George Harrison eventually joined and, later, Pete Best, who was replaced on the brink of the group’s breakthrough by Ringo Starr. Known variously as the Quarry Men, Johnny & the Moondogs, and the Silver Beatles, they finally settled on the name the Beatles, after the Crickets, whom they idolized, with Lennon misspelling it to make the pun on “beat group.” In 1960, a four-month stint in Hamburg, Germany, playing some eight hours a night, helped them get their impressive performing act together and provided the physical endurance training they needed to survive Beatlemania when it hit. The last pieces to fall in place were a manager and a record deal, both of which had happened by mid-1962.


Lennon, who had been deeply involved with Cynthia Powell since 1957, married her in 1962 when she became pregnant with Julian. The Beatles’ enormous success, which followed almost immediately, was overwhelming beyond belief. As mere mortals, we can only try to imagine what it was like to be a Beatle between 1964 and 1970. Lennon on touring: “Oh, it was a room and a car and a car and a room and a room and a car.” Fast-forward to Lennon in a 1966 interview with British journalist Maureen Cleave: “Christianity will go. It will vanish and shrink. I needn’t argue that; I’m right and I will be proved right. We’re more popular than Jesus now.” He was to pay dearly for those remarks, which raised a stink some six months later in the U.S. and earned him and the group lasting enmity from many.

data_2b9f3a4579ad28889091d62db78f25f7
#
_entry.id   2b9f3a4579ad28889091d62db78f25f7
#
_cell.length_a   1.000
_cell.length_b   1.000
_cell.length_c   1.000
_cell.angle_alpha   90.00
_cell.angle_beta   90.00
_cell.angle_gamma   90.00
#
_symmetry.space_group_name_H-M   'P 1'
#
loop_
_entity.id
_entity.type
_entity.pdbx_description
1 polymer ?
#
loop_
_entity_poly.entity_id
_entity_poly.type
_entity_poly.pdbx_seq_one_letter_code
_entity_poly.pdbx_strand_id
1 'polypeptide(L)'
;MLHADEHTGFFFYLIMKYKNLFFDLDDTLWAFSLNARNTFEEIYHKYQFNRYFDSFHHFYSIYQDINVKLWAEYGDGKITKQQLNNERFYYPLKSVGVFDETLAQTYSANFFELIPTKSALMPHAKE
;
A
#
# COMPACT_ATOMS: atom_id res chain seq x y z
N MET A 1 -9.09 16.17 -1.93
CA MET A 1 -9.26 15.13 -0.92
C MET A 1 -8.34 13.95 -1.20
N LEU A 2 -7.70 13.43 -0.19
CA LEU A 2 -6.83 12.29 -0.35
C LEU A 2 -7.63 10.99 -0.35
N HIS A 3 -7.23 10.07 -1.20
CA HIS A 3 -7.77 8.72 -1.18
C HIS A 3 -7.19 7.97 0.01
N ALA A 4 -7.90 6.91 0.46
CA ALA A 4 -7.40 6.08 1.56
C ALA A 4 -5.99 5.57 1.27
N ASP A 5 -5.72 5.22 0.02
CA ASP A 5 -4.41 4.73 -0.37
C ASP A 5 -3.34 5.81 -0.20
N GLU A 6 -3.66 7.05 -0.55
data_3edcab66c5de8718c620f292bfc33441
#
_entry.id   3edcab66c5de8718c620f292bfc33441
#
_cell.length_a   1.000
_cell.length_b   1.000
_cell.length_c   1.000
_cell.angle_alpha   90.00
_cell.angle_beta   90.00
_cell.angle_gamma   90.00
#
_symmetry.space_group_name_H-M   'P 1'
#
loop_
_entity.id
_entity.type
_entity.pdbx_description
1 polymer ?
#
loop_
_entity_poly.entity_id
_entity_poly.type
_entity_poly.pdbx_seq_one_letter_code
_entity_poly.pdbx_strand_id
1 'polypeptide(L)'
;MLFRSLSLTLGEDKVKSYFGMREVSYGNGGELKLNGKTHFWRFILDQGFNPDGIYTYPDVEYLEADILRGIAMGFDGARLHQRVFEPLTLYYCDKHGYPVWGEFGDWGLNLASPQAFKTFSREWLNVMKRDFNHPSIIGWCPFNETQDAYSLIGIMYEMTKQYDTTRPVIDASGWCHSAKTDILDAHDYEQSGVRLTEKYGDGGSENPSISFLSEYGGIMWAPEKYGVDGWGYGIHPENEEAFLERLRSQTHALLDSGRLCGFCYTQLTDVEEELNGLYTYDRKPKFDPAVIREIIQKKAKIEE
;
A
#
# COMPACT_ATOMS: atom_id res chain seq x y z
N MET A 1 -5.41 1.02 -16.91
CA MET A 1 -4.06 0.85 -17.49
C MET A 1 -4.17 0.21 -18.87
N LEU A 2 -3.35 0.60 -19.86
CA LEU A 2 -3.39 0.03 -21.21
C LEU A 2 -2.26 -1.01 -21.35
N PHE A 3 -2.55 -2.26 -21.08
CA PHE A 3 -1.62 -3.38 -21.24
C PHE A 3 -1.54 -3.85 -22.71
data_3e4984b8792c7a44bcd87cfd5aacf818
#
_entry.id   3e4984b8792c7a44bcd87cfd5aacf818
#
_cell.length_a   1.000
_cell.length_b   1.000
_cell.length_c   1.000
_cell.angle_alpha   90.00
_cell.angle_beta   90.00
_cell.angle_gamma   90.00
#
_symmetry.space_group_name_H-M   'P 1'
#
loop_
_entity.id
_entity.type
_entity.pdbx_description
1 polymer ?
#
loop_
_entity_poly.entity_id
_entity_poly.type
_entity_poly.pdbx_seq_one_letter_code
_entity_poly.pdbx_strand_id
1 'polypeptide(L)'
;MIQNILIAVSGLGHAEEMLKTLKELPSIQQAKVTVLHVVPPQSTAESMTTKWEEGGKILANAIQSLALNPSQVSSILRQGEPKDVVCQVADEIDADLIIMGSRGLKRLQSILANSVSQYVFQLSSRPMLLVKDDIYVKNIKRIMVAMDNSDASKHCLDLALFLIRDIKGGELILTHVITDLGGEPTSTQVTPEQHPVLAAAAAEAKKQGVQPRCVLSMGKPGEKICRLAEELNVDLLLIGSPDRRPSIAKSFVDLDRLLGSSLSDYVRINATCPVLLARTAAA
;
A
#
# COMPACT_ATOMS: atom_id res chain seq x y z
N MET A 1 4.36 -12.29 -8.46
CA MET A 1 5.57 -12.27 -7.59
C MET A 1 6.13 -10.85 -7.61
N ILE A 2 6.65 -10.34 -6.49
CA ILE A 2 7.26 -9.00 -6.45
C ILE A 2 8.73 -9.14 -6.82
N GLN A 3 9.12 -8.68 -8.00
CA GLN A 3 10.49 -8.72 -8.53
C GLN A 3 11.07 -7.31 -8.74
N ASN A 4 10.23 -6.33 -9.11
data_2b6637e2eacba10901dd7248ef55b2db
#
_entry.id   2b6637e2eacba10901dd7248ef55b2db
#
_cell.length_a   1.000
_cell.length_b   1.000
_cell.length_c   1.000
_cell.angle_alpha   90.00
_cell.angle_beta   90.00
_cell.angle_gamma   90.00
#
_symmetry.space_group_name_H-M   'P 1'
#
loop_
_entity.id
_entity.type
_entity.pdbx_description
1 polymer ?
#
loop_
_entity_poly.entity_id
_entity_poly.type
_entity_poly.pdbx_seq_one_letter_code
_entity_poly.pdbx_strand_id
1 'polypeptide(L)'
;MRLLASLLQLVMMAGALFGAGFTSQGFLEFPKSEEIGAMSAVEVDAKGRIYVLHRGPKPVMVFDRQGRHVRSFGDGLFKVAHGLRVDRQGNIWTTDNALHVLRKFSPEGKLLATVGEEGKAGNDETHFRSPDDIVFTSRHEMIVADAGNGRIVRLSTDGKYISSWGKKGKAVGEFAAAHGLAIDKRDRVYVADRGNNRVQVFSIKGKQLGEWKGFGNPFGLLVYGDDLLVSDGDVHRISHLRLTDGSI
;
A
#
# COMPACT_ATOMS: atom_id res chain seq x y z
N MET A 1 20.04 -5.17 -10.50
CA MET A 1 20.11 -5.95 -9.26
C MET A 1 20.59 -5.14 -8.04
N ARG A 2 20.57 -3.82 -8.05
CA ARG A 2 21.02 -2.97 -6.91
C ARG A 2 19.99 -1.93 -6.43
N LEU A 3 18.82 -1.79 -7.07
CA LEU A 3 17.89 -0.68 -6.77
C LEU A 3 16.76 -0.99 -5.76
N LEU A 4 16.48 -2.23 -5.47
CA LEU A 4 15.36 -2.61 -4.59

The Beatles retired from the road shortly after that, at the end of 1966 – in hindsight that was the beginning of the end. In November of 1966 Lennon met Yoko Ono at a gallery opening; almost immediately they hit it off, and she pursued him. But Lennon was not available yet. He was still married, and he was also busy making his contributions to the vastly celebrated Sgt. Pepper. In reality it was an album all too sorely wanting in concept and containing more filler than the two previous outings (Revolver and Rubber Soul) combined.


But still it has somehow insinuated itself as a lasting hippie totem and a permanent symbol of the times. Then the Beatles embarked on a very sad and a very silly time, with LSD adventures at home, TM adventures in India, the death of Brian Epstein, the dissolution of Lennon’s marriage, and the formation of Apple. Meanwhile, as the moral center of the U.S. dissolved the Beatles had somehow become an integral part of it, every step of the way. No one knew quite how or why or what it all meant, but few denied it. The White Album seemed to capture the sense of 1968. Abbey Road seemed to capture the sense of 1969. Let It Be seemed to capture the sense of 1970. It didn’t matter when any of them were really recorded. How did they do that?